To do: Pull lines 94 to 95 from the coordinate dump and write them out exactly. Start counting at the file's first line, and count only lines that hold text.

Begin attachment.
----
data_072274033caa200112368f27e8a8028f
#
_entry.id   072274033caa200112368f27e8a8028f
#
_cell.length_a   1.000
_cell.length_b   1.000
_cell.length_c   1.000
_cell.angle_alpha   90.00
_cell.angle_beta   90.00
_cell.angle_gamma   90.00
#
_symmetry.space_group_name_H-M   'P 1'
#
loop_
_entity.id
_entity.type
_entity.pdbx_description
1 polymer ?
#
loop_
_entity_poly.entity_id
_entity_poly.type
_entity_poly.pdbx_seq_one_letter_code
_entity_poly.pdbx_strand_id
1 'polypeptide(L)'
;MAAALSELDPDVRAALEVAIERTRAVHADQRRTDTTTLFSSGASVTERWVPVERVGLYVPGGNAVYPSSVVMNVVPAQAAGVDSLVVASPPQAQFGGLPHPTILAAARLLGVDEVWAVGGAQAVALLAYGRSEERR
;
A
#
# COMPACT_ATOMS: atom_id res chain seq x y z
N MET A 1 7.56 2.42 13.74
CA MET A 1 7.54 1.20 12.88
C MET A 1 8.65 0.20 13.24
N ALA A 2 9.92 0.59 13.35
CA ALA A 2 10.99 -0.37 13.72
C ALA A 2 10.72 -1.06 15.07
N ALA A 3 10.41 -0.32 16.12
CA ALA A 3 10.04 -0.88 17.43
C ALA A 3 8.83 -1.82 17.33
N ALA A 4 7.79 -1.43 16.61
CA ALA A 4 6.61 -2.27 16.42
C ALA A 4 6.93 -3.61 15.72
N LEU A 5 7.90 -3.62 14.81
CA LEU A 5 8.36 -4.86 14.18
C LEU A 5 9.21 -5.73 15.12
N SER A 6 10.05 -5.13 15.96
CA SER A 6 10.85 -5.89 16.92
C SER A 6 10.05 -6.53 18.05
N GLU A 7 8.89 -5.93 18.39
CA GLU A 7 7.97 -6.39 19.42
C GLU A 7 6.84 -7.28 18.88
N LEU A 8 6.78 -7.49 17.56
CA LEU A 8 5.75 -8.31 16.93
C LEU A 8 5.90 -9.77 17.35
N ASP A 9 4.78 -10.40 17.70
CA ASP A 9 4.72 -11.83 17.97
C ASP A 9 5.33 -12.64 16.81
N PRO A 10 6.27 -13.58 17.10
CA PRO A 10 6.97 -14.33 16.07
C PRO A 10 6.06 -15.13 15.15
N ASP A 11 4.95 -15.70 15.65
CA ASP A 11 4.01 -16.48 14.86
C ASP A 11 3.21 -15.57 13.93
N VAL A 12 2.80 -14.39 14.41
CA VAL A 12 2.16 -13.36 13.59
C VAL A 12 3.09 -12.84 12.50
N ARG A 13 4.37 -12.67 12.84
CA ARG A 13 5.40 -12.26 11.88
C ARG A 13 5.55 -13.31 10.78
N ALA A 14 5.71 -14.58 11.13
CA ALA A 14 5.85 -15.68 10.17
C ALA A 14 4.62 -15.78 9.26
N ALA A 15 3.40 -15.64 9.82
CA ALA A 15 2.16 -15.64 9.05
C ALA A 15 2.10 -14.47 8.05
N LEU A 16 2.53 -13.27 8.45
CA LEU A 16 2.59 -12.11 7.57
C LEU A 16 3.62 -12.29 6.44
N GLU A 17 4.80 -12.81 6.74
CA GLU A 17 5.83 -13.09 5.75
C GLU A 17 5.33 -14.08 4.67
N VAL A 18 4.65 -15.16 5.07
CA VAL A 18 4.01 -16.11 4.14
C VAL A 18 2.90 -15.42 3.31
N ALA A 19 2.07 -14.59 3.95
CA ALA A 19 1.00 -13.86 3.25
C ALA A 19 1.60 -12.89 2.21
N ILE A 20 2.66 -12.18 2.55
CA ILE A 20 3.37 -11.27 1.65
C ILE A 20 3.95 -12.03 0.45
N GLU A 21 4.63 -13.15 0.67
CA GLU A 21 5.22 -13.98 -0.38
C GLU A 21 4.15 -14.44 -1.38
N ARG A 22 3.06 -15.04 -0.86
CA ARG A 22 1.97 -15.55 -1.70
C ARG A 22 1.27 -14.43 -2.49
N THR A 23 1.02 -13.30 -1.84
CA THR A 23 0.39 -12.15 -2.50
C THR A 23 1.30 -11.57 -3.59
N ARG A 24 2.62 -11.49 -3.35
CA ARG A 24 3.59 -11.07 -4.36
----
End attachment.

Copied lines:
N ARG A 22 3.06 -15.04 -0.86
CA ARG A 22 1.97 -15.55 -1.70